6) The canister uses fittings and tubing that are easily damaged by weed eaters, pets, and by tripping over them, causing chlorinated water to leak into your pool equipment area.
5) Continual use of tablets increases stabilizer levels, and, if not diluted periodically, will create problems with chlorine efficacy.
Calcium Hypochlorite is usually available in granular pouches, but is used primarily as a shock treatment, rather than daily chlorine treatment. However, there are some Cal Hypo pellet feeders, mostly used in commercial pool applications, which provide daily treatment. Cal Hypo is also available in large buckets and uses a feeder similar those used by tablets. It is high in pH so, like liquid chlorine, the addition of a pH reducer is needed. Some hazards of Cal Hypo are:
1) Exposure to Cal Hypo is hazardous. It is highly reactive to most liquids, including soda, oils, etc., and can react violently.
2) Pellet forms must be purchased in bulk sizes (50 lb or larger buckets), which requires storage space at commercial facilities. Further, the buckets must be properly disposed of.
3) Cal Hypo is costly.
Benefits of Salt Chlorine Generators
There are cost savings in generating chlorine with a SCG, compared to the cost of an equivalent amount of traditional chlorine. Consider that the SCG will produce a fixed amount of chlorine over the usable life of the generator cell. When you consider the electrical cost and replacement cell cost, you will pay less per pound to make your own chlorine than purchasing the same amount of liquid, tablets, or cal hypo.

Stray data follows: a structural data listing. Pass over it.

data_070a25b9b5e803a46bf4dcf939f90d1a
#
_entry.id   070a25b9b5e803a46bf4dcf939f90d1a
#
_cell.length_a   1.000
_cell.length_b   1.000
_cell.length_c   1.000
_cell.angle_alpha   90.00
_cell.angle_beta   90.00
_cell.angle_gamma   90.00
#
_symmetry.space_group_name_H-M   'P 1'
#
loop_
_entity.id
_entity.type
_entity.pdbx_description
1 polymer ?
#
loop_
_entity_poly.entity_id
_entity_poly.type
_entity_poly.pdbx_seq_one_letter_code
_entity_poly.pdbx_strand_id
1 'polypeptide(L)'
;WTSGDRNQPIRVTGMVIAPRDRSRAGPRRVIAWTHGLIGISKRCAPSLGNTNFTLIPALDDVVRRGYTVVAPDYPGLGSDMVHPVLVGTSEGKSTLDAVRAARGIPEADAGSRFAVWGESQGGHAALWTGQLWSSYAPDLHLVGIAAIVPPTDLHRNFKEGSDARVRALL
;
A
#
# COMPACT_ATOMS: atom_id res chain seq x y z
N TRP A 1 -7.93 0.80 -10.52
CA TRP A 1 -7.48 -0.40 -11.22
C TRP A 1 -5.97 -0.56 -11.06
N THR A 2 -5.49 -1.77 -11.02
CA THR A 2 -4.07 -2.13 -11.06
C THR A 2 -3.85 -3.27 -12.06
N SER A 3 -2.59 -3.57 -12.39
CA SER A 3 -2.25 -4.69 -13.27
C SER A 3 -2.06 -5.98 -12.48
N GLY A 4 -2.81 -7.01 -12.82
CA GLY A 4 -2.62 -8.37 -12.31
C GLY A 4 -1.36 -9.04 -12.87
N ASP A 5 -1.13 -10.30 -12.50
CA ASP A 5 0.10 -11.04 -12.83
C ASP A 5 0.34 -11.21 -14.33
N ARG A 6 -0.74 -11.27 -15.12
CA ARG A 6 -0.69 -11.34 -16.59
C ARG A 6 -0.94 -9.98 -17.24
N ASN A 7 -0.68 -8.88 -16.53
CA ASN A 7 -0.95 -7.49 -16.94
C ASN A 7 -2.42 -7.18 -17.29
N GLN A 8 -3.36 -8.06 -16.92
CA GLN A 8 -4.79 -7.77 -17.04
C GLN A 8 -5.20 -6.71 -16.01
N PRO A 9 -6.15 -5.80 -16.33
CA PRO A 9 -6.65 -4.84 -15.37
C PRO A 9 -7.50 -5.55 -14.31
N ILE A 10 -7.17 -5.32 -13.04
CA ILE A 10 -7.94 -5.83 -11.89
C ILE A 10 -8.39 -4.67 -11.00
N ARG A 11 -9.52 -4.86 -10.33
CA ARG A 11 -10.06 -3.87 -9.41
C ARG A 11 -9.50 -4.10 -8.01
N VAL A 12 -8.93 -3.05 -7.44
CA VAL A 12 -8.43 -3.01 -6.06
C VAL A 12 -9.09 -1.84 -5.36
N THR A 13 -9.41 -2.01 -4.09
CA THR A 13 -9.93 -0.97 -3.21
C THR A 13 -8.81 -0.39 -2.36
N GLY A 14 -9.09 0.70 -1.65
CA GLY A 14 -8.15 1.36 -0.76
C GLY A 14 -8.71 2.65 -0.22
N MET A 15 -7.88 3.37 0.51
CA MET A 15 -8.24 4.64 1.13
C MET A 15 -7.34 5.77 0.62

The SCG operates daily and provides continual chlorination. The chlorine level remains more stable with continual chlorination, rather than fluctuating wildly. The concentration of chlorine within the generator cell is at super chlorination levels, which means that the water passing through the cell is continually treated to maintain and control “combined chlorine”—often recognized by the strong chlorine smell. Super chlorination also helps you pool to have a higher level of Free Available Chlorine, making it more effective in treating the contaminants that end up in your pool. SCG also introduces chlorine at a more neutral pH level, which requires fewer chemicals to maintain your pH. Continual chlorination also allows you to take your weekend trips, annual vacations, or miss a weekend of traditional chlorine maintenance, without having to worry about your pool turning green.
Salt chorine, as produced by a SCG, also makes your pool water more comfortable. Often described as the “soft water feel,” the water feels better because it matches your body’s normal pH level. Your skin and hair feel less dry when you get out, you can open your eyes underwater with less eye irritation, bathing suits are less affected by premature fading and deterioration, and overall water chemistry and maintenance are easier to control.
You may find switching to a salt chlorine generator a huge benefit. If you are like most SCG owners, you will never use traditional chlorine treatments again!